Our SportsNation chat Tuesday afternoon featured substantial discussion on the future of the Minnesota Vikings now that their stadium bill appears to have met its 2012 demise. I've posted most of the relevant exchanges below.
As we discussed Monday night, I think it's time for the Vikings to begin the process of exploring relocation options. Gov. Mark Dayton said Tuesday he thinks the issue will be addressed in the 2013 session, but frankly, the Vikings would be foolish to believe it after their 10-plus year struggle to settle this issue.
The good news is that all Minnesota options should be back in play if and when the issue re-emerges. That could bring the discussion back to a suburban location, or perhaps the Farmers' Market site on the west side of Minneapolis.
The next step is for the Vikings to formalize their playing agreement in the Metrodome in 2013, knowing it won't necessarily lead into a new lease at a new stadium. The next key date is Feb. 15, 2013, when applications for relocation are due to the NFL.
*Update: Here's a podcast of my appearance Tuesday morning on ESPN 540 in Milwaukee, where we primarily discussed the stadium issue.
Scooter, minny [via mobile]
Will the Vikings get a deal done in Minnesota or r they gone after 2012?
Kevin Seifert (2:06 PM)
My feeling all along, and I've expressed this before, is that this issue won't be resolved until it's in crisis. It's now clear that an expired lease is not a crisis, at least if the team isn't willing to employ the corresponding leverage. I still think a deal is quite possible, but it won't happen until the Vikings have a realistic relocation option and are willing to at least pursue it.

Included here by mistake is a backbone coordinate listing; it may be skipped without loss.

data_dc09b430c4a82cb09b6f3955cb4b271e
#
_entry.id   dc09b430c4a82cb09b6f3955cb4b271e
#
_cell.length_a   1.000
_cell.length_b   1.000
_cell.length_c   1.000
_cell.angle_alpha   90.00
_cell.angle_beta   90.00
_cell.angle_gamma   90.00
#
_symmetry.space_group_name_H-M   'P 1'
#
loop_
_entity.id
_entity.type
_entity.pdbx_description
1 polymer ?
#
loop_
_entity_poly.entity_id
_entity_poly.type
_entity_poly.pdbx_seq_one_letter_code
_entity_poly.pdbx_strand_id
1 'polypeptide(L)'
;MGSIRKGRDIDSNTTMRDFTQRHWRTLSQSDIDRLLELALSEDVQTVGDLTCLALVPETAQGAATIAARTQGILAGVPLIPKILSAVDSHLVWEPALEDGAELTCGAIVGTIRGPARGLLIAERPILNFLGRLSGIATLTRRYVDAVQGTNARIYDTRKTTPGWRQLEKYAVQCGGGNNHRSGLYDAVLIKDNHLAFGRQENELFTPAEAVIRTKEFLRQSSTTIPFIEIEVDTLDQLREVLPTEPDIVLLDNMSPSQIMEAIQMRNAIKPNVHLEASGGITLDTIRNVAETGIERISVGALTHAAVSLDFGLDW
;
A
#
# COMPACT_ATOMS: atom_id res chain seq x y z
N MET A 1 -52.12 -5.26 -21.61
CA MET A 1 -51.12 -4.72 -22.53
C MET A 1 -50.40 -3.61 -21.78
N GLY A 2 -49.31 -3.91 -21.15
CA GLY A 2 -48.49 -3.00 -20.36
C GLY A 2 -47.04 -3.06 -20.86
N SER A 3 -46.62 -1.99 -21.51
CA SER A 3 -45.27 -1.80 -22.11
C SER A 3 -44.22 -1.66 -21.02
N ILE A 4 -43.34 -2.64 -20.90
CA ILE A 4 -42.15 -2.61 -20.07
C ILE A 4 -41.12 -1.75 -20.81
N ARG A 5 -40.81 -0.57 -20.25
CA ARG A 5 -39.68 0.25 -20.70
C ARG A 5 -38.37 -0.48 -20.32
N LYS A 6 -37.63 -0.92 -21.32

Stephen (St. Paul, MN)
Hey Kevin, I'm 34 years old, and feel like I have been hearing about a new Vikings stadium -- and the threat of moving the team -- for literally half of my life. It doesn't seem like a stadium is any closer or farther away than it was 10 years ago. Can somebody institute a "---- or get off the pot" clause? I think we're all sick of treading water.
Kevin Seifert (2:08 PM)
I hear you on that. That's what Dayton and in many ways the Vikings were hoping for: A definitive answer one way or the other on this issue. They really didn't get it. There wasn't even a vote on the floor of either house of the state legislature. In the end, there's no sense in the Vikings issuing that kind of ultimatum until they have a realistic option elsewhere.
Frank (Minneapolis) [via mobile]
Instead of the Vikings threatening relocation can't we do them a favor by getting rid of the state representatives and senators that don't want the stadium in November?
Kevin Seifert (2:16 PM)
The beauty of democracy. The voice of voters can be heard on election day. Finding pro-stadium candidates might be difficult, though.
John (Mayville, ND)
When's the earliest the Vikings could re-locate? Are they now on a year to year lease with the Metrodome?
Kevin Seifert (2:26 PM)
They have no lease at the moment. That's the next job. I assume they'll only want to go year-to-year, but we'll see.
Sorry Kevin, another Vikings stadium question...I've been hearing that the LA stadium issue isn't even getting off the ground either and nothing is imminent out west...where would they realistically relocate to?
Kevin Seifert (2:32 PM)
It's made progress but isn't at a point where the NFL is ready to green-light it. That could easily change by next Feb. 15, when NFL relocation applications are due. In the meantime, the Vikings can certainly accelerate their due diligence.
Rourke (La Crosse, WI)
Kevin, the reason why teams must apply for stadium funding is that no private lending firm will finance stadiums because they are, very frankly, terrible investments. Bankers and investors realize that sports teams are more or less incredibly expensive hobbies for billionaires -- hobbies with very low profit margins. Do you think it is probable that more taxpayers will wise up to this reality and that it will become increasingly common for stadium funding projects to be rejected? Why should the taxpayers assume the risk for financing projects no responsible investor would take on?
Kevin Seifert (2:34 PM)
Because they see the return in different ways than investors. You're right. The taxpayers aren't going to get rich on a stadium. But they get to continue the tradition of rooting for a local NFL team, something many people attach high value to. The stadium is the cost of maintaining that tradition, like it or not.